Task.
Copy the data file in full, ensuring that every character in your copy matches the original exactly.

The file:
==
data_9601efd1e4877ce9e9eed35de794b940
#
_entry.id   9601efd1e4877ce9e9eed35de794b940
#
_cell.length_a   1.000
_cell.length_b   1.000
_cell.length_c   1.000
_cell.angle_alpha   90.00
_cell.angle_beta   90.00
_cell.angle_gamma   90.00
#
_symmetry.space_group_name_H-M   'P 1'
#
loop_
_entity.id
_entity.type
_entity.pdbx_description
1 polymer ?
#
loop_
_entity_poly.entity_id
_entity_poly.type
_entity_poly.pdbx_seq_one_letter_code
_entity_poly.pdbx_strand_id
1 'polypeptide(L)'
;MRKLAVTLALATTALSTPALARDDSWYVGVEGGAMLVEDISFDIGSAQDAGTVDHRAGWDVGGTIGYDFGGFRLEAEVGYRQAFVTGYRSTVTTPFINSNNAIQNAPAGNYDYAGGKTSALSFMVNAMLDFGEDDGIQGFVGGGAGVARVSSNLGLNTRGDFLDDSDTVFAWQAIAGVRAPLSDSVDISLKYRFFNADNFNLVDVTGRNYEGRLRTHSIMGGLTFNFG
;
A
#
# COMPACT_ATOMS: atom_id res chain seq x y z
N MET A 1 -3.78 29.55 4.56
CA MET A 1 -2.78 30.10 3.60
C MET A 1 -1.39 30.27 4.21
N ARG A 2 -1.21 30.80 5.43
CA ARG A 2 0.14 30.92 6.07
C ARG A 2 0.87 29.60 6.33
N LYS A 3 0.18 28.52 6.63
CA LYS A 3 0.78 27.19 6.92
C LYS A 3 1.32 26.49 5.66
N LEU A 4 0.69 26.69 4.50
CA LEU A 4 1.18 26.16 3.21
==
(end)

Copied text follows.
data_9601efd1e4877ce9e9eed35de794b940
#
_entry.id   9601efd1e4877ce9e9eed35de794b940
#
_cell.length_a   1.000
_cell.length_b   1.000
_cell.length_c   1.000
_cell.angle_alpha   90.00
_cell.angle_beta   90.00
_cell.angle_gamma   90.00
#
_symmetry.space_group_name_H-M   'P 1'
#
loop_
_entity.id
_entity.type
_entity.pdbx_description
1 polymer ?
#
loop_
_entity_poly.entity_id
_entity_poly.type
_entity_poly.pdbx_seq_one_letter_code
_entity_poly.pdbx_strand_id
1 'polypeptide(L)'
;MRKLAVTLALATTALSTPALARDDSWYVGVEGGAMLVEDISFDIGSAQDAGTVDHRAGWDVGGTIGYDFGGFRLEAEVGYRQAFVTGYRSTVTTPFINSNNAIQNAPAGNYDYAGGKTSALSFMVNAMLDFGEDDGIQGFVGGGAGVARVSSNLGLNTRGDFLDDSDTVFAWQAIAGVRAPLSDSVDISLKYRFFNADNFNLVDVTGRNYEGRLRTHSIMGGLTFNFG
;
A
#
# COMPACT_ATOMS: atom_id res chain seq x y z
N MET A 1 -3.78 29.55 4.56
CA MET A 1 -2.78 30.10 3.60
C MET A 1 -1.39 30.27 4.21
N ARG A 2 -1.21 30.80 5.43
CA ARG A 2 0.14 30.92 6.07
C ARG A 2 0.87 29.60 6.33
N LYS A 3 0.18 28.52 6.63
CA LYS A 3 0.78 27.19 6.92
C LYS A 3 1.32 26.49 5.66
N LEU A 4 0.69 26.69 4.50
CA LEU A 4 1.18 26.16 3.21